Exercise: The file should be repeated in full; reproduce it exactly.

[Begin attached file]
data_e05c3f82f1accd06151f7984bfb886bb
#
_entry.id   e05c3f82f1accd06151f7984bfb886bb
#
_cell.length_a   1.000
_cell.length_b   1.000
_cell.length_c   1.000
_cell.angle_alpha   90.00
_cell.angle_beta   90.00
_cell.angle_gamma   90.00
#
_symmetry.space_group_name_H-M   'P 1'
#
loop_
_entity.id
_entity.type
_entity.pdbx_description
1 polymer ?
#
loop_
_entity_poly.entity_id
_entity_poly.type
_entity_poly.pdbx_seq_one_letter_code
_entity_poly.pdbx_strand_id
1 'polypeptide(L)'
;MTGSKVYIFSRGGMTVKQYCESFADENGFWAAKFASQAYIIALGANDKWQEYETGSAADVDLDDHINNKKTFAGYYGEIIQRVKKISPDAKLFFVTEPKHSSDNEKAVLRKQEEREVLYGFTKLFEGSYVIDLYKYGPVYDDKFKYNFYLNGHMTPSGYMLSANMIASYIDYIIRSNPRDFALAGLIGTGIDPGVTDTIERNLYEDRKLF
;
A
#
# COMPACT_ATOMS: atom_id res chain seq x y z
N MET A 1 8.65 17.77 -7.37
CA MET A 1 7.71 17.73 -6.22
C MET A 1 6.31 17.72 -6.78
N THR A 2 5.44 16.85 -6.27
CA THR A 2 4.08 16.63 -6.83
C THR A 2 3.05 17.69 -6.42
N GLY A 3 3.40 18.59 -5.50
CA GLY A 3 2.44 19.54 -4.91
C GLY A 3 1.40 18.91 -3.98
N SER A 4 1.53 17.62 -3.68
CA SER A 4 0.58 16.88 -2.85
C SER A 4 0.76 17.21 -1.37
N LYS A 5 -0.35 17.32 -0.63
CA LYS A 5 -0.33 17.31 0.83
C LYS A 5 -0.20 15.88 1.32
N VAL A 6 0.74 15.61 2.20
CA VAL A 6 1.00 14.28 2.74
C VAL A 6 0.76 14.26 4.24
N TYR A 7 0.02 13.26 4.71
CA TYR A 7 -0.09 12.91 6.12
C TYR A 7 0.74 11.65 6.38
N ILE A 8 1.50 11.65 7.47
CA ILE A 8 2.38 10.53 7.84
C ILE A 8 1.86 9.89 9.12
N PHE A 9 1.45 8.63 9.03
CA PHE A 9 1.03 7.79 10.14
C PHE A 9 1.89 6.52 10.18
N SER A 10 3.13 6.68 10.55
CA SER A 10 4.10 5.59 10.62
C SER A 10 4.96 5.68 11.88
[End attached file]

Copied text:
data_e05c3f82f1accd06151f7984bfb886bb
#
_entry.id   e05c3f82f1accd06151f7984bfb886bb
#
_cell.length_a   1.000
_cell.length_b   1.000
_cell.length_c   1.000
_cell.angle_alpha   90.00
_cell.angle_beta   90.00
_cell.angle_gamma   90.00
#
_symmetry.space_group_name_H-M   'P 1'
#
loop_
_entity.id
_entity.type
_entity.pdbx_description
1 polymer ?
#
loop_
_entity_poly.entity_id
_entity_poly.type
_entity_poly.pdbx_seq_one_letter_code
_entity_poly.pdbx_strand_id
1 'polypeptide(L)'
;MTGSKVYIFSRGGMTVKQYCESFADENGFWAAKFASQAYIIALGANDKWQEYETGSAADVDLDDHINNKKTFAGYYGEIIQRVKKISPDAKLFFVTEPKHSSDNEKAVLRKQEEREVLYGFTKLFEGSYVIDLYKYGPVYDDKFKYNFYLNGHMTPSGYMLSANMIASYIDYIIRSNPRDFALAGLIGTGIDPGVTDTIERNLYEDRKLF
;
A
#
# COMPACT_ATOMS: atom_id res chain seq x y z
N MET A 1 8.65 17.77 -7.37
CA MET A 1 7.71 17.73 -6.22
C MET A 1 6.31 17.72 -6.78
N THR A 2 5.44 16.85 -6.27
CA THR A 2 4.08 16.63 -6.83
C THR A 2 3.05 17.69 -6.42
N GLY A 3 3.40 18.59 -5.50
CA GLY A 3 2.44 19.54 -4.91
C GLY A 3 1.40 18.91 -3.98
N SER A 4 1.53 17.62 -3.68
CA SER A 4 0.58 16.88 -2.85
C SER A 4 0.76 17.21 -1.37
N LYS A 5 -0.35 17.32 -0.63
CA LYS A 5 -0.33 17.31 0.83
C LYS A 5 -0.20 15.88 1.32
N VAL A 6 0.74 15.61 2.20
CA VAL A 6 1.00 14.28 2.74
C VAL A 6 0.76 14.26 4.24
N TYR A 7 0.02 13.26 4.71
CA TYR A 7 -0.09 12.91 6.12
C TYR A 7 0.74 11.65 6.38
N ILE A 8 1.50 11.65 7.47
CA ILE A 8 2.38 10.53 7.84
C ILE A 8 1.86 9.89 9.12
N PHE A 9 1.45 8.63 9.03
CA PHE A 9 1.03 7.79 10.14
C PHE A 9 1.89 6.52 10.18
N SER A 10 3.13 6.68 10.55
CA SER A 10 4.10 5.59 10.62
C SER A 10 4.96 5.68 11.88